I ♥ Plovdiv | Part 2 of 3


 Check out the first part , if you missed it. 😉

The main street is a really nice place for a long walk, it is complete with coffee shops, stores and restaurants, and the buildings are so beautiful to look at while drinking your coffee. I have to admit I was quite surprised that many of them are fully restored.


The 
Ancient Stadium is another important monument of the ancient city. It was built in the 2nd century during the reign of the Roman Emperor Hadrian.  It was approximately 240 meters long and 50 meters wide, and could seat up to 30 000 spectators. Unfortunately, only a small part of the northern section with 14 seat rows can be seen today, the larger part lies under the main street and a number of buildings.Model of the stadium. Photo: 
Ah! The beautiful Dzhumaya Mosque! Indeed, a true piece of art!
Dzhumaya Mosque is one of the oldest Ottoman religious buildings on the Balkans. It is also one of the biggest: it is an imposing rectangular building with a 33 m-by-27 m prayer hall. It reveals influences from Byzantine and old Bulgarian architectural techniques: two layers of brick laid on top of each layer of cut stone.
Houses of the old town of Plovdiv.

This house once belonged to Georgi Mavridi, a merchant from Plovdiv. Built in 1829-1830 by an unknown builder, it is a typical representative of the Plovdiv symmetrical house. Nowadays the house is used by the Union of Bulgarian Writers. 

Zlatio Boiadjiev
 was a Bulgarian painter. He is known for his portraits and landscapes, depicting mainly the Old Town of Plovdiv and village life in its vicinity.

The Art Gallery of Plovdiv was founded in the late 19th century. It possesses 5,000 pieces of art in four buildings. Since 1981 it has a section for Mexican art donated by Mexican painters in honour of the 1,300-year anniversary of the Bulgarian State.
The Church of the Holy Mother of God
  is a Bulgarian National Revival church. A small church existed on that place since the 9th century. The church was renovated in 1186 by the bishop of Plovdiv Constantine Pantehi and it became part of a monastery. Both the church and the monastery were destroyed when the Ottoman Turks conquered the city in 1371 during the course of the Bulgarian-Ottoman Wars. The current edifice was constructed in 1844 as the main church of the city. In 1881, three years after the Liberation of Bulgaria the architect Josef Schnitter constructed a three-story domed belfry near the western entrance of the church.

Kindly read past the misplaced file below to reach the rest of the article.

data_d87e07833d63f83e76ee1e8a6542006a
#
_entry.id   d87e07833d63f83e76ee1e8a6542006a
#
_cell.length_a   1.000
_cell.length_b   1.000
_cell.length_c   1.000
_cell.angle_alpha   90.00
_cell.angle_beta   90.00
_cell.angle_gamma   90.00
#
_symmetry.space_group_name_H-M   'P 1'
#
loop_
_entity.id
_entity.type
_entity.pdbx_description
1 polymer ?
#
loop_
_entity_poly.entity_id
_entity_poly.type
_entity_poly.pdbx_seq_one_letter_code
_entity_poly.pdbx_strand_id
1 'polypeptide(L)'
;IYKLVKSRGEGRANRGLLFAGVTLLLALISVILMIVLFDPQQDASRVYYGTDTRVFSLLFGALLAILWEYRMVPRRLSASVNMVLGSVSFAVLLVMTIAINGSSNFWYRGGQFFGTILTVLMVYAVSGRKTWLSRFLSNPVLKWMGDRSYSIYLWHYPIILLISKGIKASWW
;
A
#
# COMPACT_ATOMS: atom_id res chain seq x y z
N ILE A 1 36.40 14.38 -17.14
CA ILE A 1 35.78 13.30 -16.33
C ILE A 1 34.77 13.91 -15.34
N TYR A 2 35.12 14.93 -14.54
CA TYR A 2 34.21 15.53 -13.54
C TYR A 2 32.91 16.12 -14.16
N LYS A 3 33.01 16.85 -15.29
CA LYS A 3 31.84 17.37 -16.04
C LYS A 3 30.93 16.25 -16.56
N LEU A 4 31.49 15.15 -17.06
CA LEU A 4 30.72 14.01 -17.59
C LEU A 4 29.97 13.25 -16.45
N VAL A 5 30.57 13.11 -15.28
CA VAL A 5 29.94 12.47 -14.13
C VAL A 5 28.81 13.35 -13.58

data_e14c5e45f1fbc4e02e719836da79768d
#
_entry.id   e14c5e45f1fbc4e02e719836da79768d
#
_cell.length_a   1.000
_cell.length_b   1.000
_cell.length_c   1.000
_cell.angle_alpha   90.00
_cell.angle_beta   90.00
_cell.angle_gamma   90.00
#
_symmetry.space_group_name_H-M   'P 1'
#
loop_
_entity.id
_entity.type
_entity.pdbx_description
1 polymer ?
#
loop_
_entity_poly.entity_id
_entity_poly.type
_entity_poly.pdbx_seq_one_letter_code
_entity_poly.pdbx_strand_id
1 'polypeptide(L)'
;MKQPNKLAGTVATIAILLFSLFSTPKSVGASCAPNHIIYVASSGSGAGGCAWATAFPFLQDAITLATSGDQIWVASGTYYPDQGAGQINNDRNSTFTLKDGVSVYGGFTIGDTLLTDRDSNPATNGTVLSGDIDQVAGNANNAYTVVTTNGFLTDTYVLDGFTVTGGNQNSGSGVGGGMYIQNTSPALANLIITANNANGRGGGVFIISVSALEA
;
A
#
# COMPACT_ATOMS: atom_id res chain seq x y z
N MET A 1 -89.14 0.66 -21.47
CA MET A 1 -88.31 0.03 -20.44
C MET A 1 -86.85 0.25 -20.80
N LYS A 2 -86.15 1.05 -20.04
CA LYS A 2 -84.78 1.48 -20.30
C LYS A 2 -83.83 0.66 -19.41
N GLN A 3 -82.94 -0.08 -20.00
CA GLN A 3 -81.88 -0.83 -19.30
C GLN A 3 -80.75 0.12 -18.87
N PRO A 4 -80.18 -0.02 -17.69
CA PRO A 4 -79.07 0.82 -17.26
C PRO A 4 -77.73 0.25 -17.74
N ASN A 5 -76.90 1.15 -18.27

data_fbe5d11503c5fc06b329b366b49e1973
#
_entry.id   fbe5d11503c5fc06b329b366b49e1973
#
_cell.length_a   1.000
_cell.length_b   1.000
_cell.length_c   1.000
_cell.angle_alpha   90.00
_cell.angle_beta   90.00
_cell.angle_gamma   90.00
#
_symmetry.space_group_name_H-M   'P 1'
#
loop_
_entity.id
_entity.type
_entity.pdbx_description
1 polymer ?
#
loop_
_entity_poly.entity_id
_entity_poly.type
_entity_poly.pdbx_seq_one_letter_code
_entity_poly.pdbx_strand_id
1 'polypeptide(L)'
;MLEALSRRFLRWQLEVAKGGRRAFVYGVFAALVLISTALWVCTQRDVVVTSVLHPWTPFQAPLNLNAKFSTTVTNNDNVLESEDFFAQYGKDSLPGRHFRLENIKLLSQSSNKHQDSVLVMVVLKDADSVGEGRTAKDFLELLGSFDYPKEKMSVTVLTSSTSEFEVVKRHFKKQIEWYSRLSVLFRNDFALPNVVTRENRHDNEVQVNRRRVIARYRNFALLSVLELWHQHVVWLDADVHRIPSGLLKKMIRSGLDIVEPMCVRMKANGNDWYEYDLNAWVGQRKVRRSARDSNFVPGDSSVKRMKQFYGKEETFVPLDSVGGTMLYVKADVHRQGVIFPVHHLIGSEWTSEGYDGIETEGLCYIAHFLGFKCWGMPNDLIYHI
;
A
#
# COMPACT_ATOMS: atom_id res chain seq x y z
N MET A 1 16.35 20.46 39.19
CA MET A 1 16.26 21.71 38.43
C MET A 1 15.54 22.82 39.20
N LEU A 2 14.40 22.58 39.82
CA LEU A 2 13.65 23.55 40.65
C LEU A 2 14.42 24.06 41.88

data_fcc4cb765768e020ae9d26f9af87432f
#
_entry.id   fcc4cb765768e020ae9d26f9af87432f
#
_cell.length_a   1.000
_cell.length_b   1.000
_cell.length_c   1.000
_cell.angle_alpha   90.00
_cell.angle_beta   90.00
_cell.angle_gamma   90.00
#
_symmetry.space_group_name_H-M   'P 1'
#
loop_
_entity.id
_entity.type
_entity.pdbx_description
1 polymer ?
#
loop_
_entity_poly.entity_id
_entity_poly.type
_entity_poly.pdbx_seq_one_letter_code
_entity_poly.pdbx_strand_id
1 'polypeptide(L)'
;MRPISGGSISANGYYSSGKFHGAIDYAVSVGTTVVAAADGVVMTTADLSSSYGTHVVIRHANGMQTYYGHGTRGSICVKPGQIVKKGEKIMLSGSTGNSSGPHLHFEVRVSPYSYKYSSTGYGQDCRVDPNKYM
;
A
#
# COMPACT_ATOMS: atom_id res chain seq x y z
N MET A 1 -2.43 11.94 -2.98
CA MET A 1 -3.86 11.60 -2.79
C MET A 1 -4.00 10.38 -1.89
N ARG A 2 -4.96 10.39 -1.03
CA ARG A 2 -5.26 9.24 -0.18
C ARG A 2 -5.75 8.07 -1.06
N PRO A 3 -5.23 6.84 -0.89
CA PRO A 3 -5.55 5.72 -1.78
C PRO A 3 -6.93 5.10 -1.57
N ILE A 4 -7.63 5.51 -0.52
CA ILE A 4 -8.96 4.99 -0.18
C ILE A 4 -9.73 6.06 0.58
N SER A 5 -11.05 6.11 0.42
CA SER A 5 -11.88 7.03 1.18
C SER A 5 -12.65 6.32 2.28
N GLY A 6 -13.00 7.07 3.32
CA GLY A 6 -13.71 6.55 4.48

Sources: wikipediabulgariatravel

19 responses

  1. Oh, how I miss Bulgaria and its beauty!! ❤

    Like

    16/08/2012 at 12:41 PMAug

    • You don’t live here no more???

      Like

      16/08/2012 at 12:41 PMAug

      • UNFORTUNATELY not! 😥

        Like

        16/08/2012 at 12:41 PMAug

      • So where do you live now?!

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        16/08/2012 at 12:41 PMAug

      • I’m in Ireland now but BG is in my heart..

        Like

        16/08/2012 at 12:41 PMAug

      • That was quick! You are full of surprises!

        Like

        16/08/2012 at 12:41 PMAug

      • Haha, you’re not the only one who says that! There were some unexpected challenges as to why I had to move. Would have stayed if I could! Definitely will come back for a vacation!! Is it still +40C and sunny there?

        Like

        16/08/2012 at 12:41 PMAug

      • Yes 🙂

        Like

        16/08/2012 at 12:41 PMAug

  2. Nadia, there’s a way that geographical distance often dims perception: the farther away something is, the less real it can sometime seem. I not only like your photos, but even more, I appreciate how real you’ve made Plovdiv, at 6680 miles+/- from where I’m writing this, seem. Not all photos do that. Maybe in this case it’s because you’re were there and, since you are also sharing them on your blog, also in the present. Therein, I suppose, is where blogs have such great potential. In any case, thanks for sharing.

    Like

    16/08/2012 at 12:41 PMAug

    • Ah, what a nice comment! I am so glad to hear that from you, Warren!!

      Like

      16/08/2012 at 12:41 PMAug

  3. Hi Nadia, Just wanted to let you know that I’ve added 2 photos from this post along with credits to your blog to my Pinterest site. Please let me know if you approve of that and, if not, I will remove them. Thanks, Warren

    Like

    17/08/2012 at 12:41 PMAug

    • No problem, Warren!! You are free to use any of my photographs. I am really happy that you want to share them with others 😉

      Like

      17/08/2012 at 12:41 PMAug

      • Thank you

        Like

        17/08/2012 at 12:41 PMAug

  4. Thanks for the tour; it was lovely

    Like

    17/08/2012 at 12:41 PMAug

    • You are welcome 😉

      Like

      17/08/2012 at 12:41 PMAug

  5. Amazing post!
    I love your blog!Good on ya!
    Cheers!

    Like

    22/08/2012 at 12:41 AMAug

  6. Pingback: My Trip to Burgas « Alz Blog

  7. Pingback: The Glozhene Monastery « Alz Blog

  8. Pingback: Posts about Bulgaria | Alz Blog

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